A group of seventh graders who organized a tampon-themed cookie protest after their main veto on granting free sanitary products was considered & # 39; powerful & # 39 ;, & # 39; creative & # 39; and & # 39; awesome & # 39 ;.
NARAL President of Pro-Choice America and mother of two Ilyse Hogue, 50, shared the moment on Twitter and revealed that her friend's daughter is one of the students behind the organized kickback.
Social media users – including many parents – were stunned by the male educator's reasoning that the young students & # 39; would abuse the privilege & # 39; and begged his excuse.
Peaceful protest: a group of seventh graders are praised for their blow back to the director, who bake tampon-themed cookies after saying no to providing free sanitary products
Praise: The tweet about the cookie protest came from pictured activist Ilyse Hogue, who said her friend's daughter belonged to the group of young students
The widely dispersed chatter from Dallas, Ilyse, reads: & # 39; My friend's 7th grade goes to a school where the kids organized free tampons in the bathroom. The male director said no because they would abuse & # 39; the privilege & # 39 ;. The children decided to hold a cookie protest. See the tampon cookies! & # 39;
The position has since received more than 24,000 likes and has evoked nearly 700 responses from furious men and women.
The responses varied from sarcastic to shocked.
& # 39; I look forward to learning more about the black tampon market that these children are apparently obscuring by the school that made tampons available & # 39 ;, read an answer.
& # 39; I am sure his response is based on his experience with children who abuse the privilege of accessing free toilet paper and soap, & # 39; read another.
A woman praised: & # 39; Good for them. These children give me so much hope. & # 39;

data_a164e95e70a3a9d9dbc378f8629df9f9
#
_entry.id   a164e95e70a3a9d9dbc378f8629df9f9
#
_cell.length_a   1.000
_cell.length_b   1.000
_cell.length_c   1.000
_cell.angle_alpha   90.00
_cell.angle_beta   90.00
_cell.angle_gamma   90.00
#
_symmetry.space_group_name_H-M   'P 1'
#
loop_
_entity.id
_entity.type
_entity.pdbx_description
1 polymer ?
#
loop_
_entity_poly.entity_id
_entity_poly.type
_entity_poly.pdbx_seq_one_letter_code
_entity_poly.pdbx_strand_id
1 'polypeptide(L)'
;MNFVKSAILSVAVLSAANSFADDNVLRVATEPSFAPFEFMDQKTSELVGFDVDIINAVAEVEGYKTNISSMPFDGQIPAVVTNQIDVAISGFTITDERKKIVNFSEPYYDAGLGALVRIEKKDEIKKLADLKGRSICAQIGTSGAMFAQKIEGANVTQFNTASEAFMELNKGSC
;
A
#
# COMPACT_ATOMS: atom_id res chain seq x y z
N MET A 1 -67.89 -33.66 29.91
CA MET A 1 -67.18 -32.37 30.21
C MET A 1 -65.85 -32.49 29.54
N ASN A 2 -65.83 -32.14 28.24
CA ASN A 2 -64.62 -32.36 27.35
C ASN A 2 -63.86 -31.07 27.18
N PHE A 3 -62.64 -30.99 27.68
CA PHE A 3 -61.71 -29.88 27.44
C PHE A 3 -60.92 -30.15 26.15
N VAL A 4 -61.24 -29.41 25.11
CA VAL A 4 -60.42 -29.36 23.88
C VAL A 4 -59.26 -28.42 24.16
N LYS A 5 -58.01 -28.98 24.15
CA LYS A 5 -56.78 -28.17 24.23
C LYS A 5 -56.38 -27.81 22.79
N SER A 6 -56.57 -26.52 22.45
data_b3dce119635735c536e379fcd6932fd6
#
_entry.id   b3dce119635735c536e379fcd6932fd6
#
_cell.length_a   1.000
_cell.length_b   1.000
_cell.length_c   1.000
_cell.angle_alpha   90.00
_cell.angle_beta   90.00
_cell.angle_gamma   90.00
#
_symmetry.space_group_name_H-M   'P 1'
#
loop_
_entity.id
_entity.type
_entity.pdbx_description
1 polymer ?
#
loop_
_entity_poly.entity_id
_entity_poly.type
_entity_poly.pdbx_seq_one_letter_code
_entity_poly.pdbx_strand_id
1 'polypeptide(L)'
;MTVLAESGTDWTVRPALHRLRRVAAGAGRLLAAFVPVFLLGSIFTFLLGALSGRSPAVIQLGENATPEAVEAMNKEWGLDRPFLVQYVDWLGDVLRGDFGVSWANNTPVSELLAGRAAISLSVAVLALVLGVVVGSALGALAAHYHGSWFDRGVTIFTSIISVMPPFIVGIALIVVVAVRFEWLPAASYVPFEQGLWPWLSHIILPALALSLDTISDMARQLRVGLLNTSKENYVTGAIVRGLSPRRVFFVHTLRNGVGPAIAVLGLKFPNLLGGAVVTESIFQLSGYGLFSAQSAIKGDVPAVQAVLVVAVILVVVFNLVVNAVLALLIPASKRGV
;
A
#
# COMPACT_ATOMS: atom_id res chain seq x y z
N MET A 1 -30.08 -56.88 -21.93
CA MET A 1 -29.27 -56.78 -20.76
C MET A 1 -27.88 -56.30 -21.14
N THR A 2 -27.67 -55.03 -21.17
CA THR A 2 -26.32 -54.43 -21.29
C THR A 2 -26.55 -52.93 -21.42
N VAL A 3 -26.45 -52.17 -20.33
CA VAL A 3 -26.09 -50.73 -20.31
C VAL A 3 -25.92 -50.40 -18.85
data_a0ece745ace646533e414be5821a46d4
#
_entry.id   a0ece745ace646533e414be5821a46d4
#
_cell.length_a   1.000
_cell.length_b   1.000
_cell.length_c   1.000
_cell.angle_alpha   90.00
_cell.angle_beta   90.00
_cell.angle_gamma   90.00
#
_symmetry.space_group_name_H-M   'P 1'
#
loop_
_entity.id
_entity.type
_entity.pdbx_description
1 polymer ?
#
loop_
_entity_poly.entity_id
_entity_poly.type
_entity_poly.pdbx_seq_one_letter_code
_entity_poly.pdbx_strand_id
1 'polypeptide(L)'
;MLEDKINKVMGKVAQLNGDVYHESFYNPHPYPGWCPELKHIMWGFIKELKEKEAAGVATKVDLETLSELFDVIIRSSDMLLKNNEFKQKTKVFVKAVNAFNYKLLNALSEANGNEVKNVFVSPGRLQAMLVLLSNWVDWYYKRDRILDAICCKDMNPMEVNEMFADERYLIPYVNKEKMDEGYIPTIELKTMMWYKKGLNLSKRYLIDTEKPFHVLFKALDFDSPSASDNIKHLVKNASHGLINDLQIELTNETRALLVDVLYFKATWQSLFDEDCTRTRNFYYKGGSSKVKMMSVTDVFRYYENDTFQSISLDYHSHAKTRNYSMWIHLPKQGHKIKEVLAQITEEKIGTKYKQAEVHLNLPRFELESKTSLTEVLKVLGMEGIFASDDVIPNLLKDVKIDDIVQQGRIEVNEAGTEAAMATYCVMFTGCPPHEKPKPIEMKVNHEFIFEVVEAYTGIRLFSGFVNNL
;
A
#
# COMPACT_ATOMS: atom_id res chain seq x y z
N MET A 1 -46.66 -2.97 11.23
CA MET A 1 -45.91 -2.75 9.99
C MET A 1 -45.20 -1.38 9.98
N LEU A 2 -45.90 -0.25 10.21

Mini activists: Twitter users both praised the ingenious & # 39; tampon cookie protest & # 39; of the young student, while others criticized the reasoning of the male director for saying no
In a comment that was appreciated by hundreds of people, a female tweeter said sarcastically: & # 39; Maybe the girls have to show that they don't use free tampons by sending them back to the director when they're done. & # 39;
Many men also went over the wire and expressed their shock about the director's logic.
& # 39; Children would benefit from basic hygiene products? Is he afraid that girls will just have their period for fun, & a man asked.
In a rare comment that agreed with the director, a woman said she thought there might be & # 39; jokes enough & # 39; would be with the free sanitary products.
However, she was quickly stopped by others who said that children without soap and toilet paper could do without
Jokes: While almost everyone praised the students, a woman offered that the free sanitary products might be enough for & # 39; jokes enough & # 39; would be used although it was quickly shut down
Others agreed with their own experiences of comparable situations – which had different outcomes.
One woman wrote: & # 39; Our male director approved a pantry for personal hygiene (two years) ago. It is appreciated and not misused. We didn't ask before we set up a shelf in the girl's toilet this month (pads, tampons, and monster size deodorant). Also appreciated by the girls.
& # 39; I (was) in the toilet restocking the shelf when a few guest students came in. They were excited to start a similar board at their school. If we give the children a chance, they will be kind and generous. & # 39;
A good example: a Twitter user said her school where she worked successfully a & # 39; personal hygiene pantry & # 39; has implemented
Hidden: A Chicago-based teacher remembered how she and her classmates had a & # 39; stock & # 39; feminine hygiene products had been hidden by a student himself
However, another woman said that her daughter's principal was not the same.
& # 39; My daughter went to a small, private Catholic school for a while (we are not Catholic) and it was suggested that a small cabinet in the powder room would be installed for products from that period, the director refused, because & # 39; The younger students may have questions. & # 39; & # 39;
Ilyse & # 39; s viral tweet comes just days after it was revealed that the health director of the state of Missouri had kept a spreadsheet of the periods of planned patients.
Dr. Randall Williams, who is pro-life, testified at a hearing this week that he kept a spreadsheet to keep track of the menstrual periods of women who visited Planned Parenthood, prompting a legislator to call on the governor to investigate his actions.
The spreadsheet, prepared at the request of Dr. Williams by the Missouri Chief Inspector, helped identify patients who had undergone failed abortions in St. Louis.
The revelation came during a hearing from the Administrative Commission that will decide whether Planned Parenthood, the last abortion clinic in the state, can retain its license to perform the procedure.
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